The answer is to reward a more appropriate behavior, instead. I suggest you reward the dog for lying quietly in their bed, or basket. We have a dog bed quite near our kitchen table for that purpose. And we always have a pot of dog training treats on the table when we are training dogs to lie on their bed while we eat. .

Step 2

The second step is to reward the dog for simply going near to the bed, or moving away from the table. Make sure that the bed is close enough that you can throw some dog treats into it, whenever your dog moves close to it.

Soon your dog will start to purposefully move towards the bed in expectation of finding a treat there. Once they step onto the bed, stop rewarding the dog unless they step on the bed.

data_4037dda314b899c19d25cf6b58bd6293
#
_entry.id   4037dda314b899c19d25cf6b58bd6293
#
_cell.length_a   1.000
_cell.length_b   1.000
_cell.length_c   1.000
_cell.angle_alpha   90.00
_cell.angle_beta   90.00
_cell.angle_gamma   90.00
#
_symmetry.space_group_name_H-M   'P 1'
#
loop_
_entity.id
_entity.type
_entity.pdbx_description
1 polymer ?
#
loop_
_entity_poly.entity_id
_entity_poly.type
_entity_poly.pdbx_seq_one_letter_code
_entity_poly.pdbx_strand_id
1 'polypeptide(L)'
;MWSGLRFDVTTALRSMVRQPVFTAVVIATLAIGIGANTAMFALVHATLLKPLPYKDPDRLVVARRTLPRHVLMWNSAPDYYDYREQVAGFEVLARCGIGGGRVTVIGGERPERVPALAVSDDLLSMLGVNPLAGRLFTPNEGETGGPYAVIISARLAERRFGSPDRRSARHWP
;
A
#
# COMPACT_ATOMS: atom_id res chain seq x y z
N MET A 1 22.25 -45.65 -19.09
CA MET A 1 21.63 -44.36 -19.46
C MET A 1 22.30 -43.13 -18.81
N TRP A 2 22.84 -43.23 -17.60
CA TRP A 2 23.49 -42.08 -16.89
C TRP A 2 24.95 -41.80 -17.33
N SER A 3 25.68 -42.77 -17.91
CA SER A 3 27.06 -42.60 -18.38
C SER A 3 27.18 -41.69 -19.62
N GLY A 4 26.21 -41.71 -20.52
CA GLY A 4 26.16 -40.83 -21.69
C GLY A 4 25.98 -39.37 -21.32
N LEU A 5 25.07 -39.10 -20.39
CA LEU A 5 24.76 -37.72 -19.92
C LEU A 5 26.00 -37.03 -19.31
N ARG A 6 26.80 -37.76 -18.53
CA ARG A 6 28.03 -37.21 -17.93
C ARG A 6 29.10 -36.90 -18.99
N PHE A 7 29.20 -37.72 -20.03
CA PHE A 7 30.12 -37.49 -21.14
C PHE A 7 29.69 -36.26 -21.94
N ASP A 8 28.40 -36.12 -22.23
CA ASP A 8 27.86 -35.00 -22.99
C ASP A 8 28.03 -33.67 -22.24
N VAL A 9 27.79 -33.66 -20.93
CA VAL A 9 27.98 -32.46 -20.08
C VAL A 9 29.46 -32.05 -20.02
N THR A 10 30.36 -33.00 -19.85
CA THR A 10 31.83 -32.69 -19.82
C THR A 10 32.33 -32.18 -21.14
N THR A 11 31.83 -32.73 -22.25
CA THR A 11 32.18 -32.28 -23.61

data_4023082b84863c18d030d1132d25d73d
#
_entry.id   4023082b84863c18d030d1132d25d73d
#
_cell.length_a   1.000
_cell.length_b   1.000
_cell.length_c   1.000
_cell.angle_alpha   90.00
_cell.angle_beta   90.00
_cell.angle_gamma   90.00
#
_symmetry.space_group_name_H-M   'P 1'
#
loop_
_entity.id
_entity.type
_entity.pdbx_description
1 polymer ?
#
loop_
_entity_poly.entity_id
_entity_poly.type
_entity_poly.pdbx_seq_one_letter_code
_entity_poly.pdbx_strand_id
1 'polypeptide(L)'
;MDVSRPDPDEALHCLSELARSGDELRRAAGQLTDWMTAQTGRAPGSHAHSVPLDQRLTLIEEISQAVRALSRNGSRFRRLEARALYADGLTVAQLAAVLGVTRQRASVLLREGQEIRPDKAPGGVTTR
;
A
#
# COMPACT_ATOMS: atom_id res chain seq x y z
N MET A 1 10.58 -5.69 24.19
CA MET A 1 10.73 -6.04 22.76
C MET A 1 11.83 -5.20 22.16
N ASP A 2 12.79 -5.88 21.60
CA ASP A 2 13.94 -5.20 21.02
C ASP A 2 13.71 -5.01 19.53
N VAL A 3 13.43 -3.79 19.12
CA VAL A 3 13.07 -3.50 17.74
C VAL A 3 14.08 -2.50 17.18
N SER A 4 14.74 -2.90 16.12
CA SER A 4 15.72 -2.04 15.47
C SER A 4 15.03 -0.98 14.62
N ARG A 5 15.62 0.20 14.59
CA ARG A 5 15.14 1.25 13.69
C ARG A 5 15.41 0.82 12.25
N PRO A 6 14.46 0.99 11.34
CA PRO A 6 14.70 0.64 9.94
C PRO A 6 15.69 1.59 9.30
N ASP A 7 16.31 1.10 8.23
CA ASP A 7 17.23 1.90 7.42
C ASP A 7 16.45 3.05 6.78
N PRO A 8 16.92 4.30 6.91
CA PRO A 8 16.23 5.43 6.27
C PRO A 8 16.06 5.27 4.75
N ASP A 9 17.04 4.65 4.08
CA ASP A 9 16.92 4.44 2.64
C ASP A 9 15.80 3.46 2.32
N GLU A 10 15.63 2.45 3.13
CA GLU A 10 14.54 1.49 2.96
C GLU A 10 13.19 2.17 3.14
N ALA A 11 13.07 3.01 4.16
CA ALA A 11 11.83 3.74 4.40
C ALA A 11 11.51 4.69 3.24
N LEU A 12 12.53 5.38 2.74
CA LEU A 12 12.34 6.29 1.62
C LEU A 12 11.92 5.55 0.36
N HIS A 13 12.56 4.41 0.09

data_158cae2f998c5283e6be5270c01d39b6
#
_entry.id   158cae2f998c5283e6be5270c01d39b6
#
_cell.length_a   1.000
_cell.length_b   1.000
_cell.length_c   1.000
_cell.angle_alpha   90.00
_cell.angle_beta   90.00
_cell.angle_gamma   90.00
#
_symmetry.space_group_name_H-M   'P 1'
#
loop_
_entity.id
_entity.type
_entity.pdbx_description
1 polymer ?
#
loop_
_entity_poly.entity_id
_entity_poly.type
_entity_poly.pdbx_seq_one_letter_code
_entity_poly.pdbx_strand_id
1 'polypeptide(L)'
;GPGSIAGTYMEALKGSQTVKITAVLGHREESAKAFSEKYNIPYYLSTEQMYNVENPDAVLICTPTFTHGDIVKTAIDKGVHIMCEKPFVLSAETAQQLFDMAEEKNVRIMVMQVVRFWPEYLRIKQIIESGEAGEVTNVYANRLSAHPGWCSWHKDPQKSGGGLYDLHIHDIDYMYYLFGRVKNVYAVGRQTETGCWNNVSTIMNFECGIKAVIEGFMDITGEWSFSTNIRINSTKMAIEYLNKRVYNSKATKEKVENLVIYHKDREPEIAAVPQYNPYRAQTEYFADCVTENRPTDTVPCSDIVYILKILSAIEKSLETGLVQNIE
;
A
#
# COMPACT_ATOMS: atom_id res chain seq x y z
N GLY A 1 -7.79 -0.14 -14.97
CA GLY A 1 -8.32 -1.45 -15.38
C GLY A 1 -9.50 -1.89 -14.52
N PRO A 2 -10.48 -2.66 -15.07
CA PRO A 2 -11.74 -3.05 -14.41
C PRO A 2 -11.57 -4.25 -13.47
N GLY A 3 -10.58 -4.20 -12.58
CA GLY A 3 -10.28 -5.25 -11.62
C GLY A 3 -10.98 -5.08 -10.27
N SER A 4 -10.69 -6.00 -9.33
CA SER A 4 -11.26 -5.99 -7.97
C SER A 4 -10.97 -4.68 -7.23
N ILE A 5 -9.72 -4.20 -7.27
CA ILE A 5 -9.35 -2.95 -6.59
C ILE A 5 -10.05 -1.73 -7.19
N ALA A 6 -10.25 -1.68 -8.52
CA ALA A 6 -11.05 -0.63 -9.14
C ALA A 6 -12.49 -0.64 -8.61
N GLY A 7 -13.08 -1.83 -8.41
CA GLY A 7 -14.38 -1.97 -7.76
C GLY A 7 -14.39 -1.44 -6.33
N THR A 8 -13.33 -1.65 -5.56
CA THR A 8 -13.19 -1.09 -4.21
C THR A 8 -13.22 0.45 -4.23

Once they are on the bed, throw treats to them at intervals throughout the meal.

Step 3

The final step is when the dog starts to relax and lie down on the bed. This is what you have been waiting for, and you can now stop throwing treats unless the dog is lying down. Over time you can space out the treats until eventually they just get a small handful of treats at the end of the meal.

Treats Used In Training

I thoroughly recommend you use food for training your dog.  But your training ‘treats’ can be taken from your dog’s daily food allowance. If you are feeding raw this can be messy so I recommend you use little cubes of cooked roast meat. This is the least likely to interfere with the balance of your dog’s diet.

When it comes to sharing human food, my advice is to resist the temptation to share. Your dog deserves the food that is most suited to their own biology. And they will be perfectly content with training treats instead of ‘people food’. Even when the humans are celebrating!